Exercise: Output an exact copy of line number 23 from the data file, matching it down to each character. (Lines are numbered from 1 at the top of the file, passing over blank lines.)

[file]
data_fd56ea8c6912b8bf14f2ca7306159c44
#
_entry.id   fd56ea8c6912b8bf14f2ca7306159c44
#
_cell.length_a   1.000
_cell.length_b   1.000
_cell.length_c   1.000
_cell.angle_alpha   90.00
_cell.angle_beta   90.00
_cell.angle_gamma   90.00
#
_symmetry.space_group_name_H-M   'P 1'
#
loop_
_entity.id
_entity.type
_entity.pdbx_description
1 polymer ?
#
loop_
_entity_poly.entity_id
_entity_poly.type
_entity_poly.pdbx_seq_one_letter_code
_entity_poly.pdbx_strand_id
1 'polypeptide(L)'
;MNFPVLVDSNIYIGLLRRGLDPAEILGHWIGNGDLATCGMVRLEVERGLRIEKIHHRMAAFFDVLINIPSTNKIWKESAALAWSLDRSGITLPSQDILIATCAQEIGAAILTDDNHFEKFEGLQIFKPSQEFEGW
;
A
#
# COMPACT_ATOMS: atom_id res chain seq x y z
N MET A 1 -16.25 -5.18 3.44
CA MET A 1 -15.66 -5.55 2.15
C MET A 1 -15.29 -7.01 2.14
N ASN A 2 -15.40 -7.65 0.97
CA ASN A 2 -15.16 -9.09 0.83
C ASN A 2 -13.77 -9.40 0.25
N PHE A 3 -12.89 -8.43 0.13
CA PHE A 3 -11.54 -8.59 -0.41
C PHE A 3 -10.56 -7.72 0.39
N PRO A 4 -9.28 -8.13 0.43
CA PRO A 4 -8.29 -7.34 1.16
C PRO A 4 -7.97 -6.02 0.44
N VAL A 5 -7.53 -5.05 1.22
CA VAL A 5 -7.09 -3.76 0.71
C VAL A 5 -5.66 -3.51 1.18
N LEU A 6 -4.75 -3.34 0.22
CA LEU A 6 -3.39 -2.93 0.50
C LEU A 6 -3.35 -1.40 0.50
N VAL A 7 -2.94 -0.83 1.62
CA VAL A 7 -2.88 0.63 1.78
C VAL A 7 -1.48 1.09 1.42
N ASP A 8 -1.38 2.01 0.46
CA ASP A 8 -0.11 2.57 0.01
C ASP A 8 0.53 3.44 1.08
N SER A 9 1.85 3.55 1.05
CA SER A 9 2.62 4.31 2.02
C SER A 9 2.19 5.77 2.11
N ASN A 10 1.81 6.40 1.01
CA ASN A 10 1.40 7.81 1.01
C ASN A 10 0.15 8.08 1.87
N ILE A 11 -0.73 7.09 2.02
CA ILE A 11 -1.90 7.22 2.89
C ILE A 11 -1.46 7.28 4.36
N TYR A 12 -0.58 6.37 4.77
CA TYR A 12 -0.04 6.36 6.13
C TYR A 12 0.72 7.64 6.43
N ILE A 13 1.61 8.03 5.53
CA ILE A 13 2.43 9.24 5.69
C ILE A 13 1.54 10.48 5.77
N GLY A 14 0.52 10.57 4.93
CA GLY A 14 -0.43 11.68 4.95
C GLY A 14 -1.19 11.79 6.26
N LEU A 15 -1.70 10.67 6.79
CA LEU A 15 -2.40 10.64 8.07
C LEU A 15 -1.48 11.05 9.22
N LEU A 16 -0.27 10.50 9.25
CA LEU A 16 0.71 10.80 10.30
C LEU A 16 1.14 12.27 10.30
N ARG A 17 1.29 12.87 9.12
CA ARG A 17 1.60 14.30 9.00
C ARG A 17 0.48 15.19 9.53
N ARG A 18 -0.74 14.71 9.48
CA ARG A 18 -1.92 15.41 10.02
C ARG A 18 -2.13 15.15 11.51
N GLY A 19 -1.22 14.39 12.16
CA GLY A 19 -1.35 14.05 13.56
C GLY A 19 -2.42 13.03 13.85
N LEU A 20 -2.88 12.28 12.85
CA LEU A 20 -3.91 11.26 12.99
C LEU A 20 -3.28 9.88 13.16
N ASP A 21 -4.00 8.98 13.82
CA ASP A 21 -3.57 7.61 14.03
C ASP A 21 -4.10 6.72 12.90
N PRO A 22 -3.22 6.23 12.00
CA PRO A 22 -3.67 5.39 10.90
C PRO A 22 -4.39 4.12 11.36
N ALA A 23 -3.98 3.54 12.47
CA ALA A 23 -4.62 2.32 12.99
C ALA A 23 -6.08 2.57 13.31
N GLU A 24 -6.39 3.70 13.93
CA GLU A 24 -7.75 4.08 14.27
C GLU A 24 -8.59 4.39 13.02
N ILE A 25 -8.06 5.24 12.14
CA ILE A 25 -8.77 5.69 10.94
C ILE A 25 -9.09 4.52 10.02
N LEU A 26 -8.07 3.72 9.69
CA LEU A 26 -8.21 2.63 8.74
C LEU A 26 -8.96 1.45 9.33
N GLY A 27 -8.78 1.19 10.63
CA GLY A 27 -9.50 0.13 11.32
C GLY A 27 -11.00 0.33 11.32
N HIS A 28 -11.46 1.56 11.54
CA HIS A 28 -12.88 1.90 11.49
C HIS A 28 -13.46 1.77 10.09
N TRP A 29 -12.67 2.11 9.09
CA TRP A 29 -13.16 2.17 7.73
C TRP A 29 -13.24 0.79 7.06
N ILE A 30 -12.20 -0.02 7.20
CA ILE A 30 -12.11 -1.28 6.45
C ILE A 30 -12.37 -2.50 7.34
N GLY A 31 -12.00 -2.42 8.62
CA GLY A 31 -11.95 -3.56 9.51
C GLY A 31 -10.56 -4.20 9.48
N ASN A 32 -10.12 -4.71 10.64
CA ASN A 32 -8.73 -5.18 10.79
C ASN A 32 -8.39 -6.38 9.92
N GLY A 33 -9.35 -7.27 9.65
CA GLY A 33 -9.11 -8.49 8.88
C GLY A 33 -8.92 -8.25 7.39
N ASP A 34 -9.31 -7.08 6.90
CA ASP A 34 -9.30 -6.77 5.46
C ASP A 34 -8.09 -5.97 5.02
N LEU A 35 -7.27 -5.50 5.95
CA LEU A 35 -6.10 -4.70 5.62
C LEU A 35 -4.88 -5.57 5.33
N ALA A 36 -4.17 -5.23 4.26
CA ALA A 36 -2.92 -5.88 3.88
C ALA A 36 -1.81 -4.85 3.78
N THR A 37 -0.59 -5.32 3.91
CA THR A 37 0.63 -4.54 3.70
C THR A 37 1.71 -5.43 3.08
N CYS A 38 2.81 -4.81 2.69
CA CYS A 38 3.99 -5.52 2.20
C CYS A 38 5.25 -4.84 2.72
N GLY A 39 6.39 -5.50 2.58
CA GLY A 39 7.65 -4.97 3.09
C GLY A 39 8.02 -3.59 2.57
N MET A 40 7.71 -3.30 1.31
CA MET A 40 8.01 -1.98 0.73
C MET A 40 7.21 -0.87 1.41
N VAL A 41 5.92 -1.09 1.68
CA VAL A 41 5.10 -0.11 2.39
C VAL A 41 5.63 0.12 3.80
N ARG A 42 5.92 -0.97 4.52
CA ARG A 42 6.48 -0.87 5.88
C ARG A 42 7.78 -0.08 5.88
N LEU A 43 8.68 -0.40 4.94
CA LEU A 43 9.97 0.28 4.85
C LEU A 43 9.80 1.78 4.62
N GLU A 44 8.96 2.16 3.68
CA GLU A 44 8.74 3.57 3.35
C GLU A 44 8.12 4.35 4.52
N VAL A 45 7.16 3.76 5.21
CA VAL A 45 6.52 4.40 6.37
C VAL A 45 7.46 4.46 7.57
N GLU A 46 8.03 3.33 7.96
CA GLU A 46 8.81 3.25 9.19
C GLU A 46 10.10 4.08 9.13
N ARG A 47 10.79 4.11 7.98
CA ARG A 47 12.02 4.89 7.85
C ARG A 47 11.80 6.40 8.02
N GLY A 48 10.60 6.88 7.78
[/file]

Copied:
_entity_poly.pdbx_seq_one_letter_code